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Epic Alpha Protocol Review Extravaganza

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Epic Alpha Protocol Review Extravaganza

Review - posted by VentilatorOfDoom on Tue 1 June 2010, 20:05:12

Tags: Alpha Protocol; Obsidian Entertainment

Alpha Protocol, a game that splits the masses (basically like every other game before), triggered quite some dissent among the resident mental giants. Let's see what other mouthbreathers got to say about it.

 

Giant Bomb figured the traditional treatment of espionage in video games leaves a little something to be desired, 3/5.

If you decide to play Alpha Protocol, just know that your main enemies over the course of its 15-or-so hours will be its collection of misery-inducing technical issues and the clash between its action and role-playing elements. There are parts of Alpha Protocol that I feel are totally amazing and absolutely worth seeing, but you'll have to trudge through a lot of very disappointing stuff just to see it.

Hooked Gamers are dishing out an epic score of 8.5/10. Epic, if you keep in mind that our formerly beloved Obsidianites don't have the bribe funds real devs like BioWare or Bethesda can muster.

Decisions, Decisions

From ally to enemy to ally - this is the engrossing world of Alpha Protocol. There are no good guys or bad guys, only individuals and organizations with their own agendas. Islamic terrorists, weapons manufacturers, private military corporations, and mafia bosses can all be your hated adversary one day and your best friend the next. It all depends on the decisions you make as rookie spy Michael Thorton, who is thrust into this murky underworld when tasked with finding the culprits behind a missile attack on a passenger airplane.

Sometimes these decisions are straightforward. Most of the time, you're forced to make decisions with too little information and no favorable consequences. Choosing to ally with one faction over another always nets you a new enemy. Saving the damsel in distress just leads to more distress for both you and the damsel.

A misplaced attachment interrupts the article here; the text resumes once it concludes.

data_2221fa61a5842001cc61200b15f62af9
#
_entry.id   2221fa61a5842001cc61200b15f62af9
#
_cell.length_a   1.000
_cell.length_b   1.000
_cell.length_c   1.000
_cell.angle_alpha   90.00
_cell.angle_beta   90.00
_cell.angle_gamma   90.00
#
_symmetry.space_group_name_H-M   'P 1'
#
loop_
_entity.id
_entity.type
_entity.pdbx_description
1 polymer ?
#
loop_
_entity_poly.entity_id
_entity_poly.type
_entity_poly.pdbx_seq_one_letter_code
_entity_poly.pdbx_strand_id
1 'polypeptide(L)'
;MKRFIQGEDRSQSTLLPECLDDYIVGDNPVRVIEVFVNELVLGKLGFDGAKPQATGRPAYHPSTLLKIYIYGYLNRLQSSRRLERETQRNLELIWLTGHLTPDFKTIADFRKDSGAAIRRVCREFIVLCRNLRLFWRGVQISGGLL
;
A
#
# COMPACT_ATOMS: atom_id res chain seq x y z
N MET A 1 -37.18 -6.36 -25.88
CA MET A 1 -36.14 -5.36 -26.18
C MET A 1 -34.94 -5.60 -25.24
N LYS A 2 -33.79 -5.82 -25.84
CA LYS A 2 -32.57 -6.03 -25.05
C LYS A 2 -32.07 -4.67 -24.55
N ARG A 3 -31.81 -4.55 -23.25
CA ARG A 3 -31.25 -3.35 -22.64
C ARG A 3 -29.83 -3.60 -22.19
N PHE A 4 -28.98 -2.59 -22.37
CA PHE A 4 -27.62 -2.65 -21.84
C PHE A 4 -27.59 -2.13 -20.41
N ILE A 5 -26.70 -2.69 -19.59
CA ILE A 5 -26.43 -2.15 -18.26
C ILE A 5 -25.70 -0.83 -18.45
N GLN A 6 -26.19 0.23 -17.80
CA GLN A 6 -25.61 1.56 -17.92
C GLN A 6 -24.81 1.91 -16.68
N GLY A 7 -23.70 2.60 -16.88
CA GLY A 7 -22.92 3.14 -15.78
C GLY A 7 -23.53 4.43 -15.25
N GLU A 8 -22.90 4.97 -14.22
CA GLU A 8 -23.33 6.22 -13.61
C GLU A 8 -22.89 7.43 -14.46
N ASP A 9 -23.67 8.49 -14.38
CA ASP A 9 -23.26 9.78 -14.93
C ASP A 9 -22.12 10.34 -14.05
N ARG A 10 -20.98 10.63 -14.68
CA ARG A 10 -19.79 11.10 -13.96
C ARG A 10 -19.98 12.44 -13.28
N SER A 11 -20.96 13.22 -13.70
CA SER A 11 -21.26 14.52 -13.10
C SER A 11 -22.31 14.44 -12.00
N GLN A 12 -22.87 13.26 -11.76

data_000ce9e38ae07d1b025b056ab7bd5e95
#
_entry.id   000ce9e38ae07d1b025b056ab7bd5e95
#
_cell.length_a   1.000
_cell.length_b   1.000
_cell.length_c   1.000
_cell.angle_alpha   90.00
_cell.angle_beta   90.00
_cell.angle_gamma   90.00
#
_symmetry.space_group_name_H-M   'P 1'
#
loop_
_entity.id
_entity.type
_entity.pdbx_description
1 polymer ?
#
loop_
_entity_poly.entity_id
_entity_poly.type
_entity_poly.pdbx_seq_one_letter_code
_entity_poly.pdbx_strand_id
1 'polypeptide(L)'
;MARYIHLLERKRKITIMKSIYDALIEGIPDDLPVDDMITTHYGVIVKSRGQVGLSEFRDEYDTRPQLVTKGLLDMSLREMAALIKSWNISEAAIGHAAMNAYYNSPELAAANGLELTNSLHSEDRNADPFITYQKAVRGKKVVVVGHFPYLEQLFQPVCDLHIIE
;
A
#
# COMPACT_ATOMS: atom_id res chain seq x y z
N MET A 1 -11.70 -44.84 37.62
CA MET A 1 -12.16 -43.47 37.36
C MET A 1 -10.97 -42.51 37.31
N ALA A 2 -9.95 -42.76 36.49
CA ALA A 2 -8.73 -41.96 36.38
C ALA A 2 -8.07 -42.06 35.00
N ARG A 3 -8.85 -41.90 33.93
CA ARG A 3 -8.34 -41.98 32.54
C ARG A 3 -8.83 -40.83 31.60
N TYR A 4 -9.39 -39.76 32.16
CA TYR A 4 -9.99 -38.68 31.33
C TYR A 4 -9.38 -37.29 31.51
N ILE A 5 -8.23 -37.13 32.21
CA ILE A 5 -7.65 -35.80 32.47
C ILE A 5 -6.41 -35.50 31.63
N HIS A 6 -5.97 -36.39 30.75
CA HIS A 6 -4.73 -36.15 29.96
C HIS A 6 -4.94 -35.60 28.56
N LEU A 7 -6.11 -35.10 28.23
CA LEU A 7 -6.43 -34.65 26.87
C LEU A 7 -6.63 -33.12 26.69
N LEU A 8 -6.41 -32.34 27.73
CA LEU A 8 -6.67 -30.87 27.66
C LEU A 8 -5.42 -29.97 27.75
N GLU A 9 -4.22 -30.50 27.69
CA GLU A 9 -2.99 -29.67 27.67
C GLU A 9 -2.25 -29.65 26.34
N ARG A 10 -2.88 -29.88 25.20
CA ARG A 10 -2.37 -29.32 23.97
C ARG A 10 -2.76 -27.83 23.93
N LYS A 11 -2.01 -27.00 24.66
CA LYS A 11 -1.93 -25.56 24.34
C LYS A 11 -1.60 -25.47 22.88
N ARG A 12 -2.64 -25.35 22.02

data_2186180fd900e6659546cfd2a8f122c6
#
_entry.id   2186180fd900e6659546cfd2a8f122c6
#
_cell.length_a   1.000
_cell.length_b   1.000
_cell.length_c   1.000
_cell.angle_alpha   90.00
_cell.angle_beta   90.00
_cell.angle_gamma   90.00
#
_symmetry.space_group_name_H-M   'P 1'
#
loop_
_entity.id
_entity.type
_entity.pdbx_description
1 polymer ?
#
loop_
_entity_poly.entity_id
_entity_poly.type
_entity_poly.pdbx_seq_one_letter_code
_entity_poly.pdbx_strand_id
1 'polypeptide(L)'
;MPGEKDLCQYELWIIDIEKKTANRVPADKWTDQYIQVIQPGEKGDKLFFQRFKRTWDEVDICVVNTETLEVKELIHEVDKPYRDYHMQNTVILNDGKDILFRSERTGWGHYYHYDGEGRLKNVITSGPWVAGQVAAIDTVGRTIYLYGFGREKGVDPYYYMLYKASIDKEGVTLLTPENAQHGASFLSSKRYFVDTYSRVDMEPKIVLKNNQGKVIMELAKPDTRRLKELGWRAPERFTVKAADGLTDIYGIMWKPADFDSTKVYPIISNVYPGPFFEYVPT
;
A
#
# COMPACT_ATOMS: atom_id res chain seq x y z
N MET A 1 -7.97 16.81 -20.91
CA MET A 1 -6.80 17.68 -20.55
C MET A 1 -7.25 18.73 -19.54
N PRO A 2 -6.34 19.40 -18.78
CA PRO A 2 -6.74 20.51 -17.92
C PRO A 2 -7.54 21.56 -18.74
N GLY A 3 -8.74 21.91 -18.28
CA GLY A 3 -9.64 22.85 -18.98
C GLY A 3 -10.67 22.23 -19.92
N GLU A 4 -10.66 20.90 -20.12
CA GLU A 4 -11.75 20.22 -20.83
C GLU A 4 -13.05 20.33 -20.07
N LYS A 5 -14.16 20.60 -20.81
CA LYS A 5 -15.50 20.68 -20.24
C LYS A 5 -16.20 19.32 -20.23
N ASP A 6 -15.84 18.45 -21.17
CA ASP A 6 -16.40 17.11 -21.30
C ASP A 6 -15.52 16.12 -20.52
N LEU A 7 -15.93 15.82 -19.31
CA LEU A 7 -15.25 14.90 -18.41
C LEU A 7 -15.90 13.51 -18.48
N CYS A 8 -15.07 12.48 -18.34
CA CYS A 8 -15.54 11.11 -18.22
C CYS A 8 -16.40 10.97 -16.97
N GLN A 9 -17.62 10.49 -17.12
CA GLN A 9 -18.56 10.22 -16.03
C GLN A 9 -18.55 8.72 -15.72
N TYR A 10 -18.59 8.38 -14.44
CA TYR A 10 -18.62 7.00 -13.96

There are no right or wrong or easy decisions in Alpha Protocol, but they are all unavoidable. And the most prevalent decision is choosing how to interact with other people.

Gamer Limit humbly grants 6.5/10 points, relieved, because it could have been much worse.

Overall, Alpha Protocol is simply underwhelming. Poor AI, equally shallow stealth and RPG elements, a bland presentation, and stiff characters all make for a dull experience. Though the narrative has some strong points, and much detail was given to the system of choices and dialogue, it appears the rest of the game lacked even half the same treatment. Various bugs and odd behavior contributes to a feeling that Obsidian didn’t put much effort into making sure their product was solid.

It should be noted that I played Alpha Protocol on the PC, and though the PC usually boasts better visuals than its console counterparts, the game still looked old and bland, and my mouse control was inexplicably jerky. I had to play with a 360 controller, as I could find no solution to this problem.

Esteemed RPG site Guardian doesn't feel compelled to give more than 2/5, because on screen the potential of an espionage based RPG is rarely fulfilled.

The most frustrating thing about Alpha Protocol is that there clearly is a decent game hidden away here. Choosing a specialisation for your agent and customising him with individual skills and looks is as gnawingly compulsive as in most RPGs. Possibly even more so here, given the real-world setting. But a general lack of visual polish, coupled with clunky gameplay mechanics, means Alpha Protocol is a missed opportunity.

xbox360achievements.org don't score it more than 70/100, despite calling Alpha Protocol a cult game.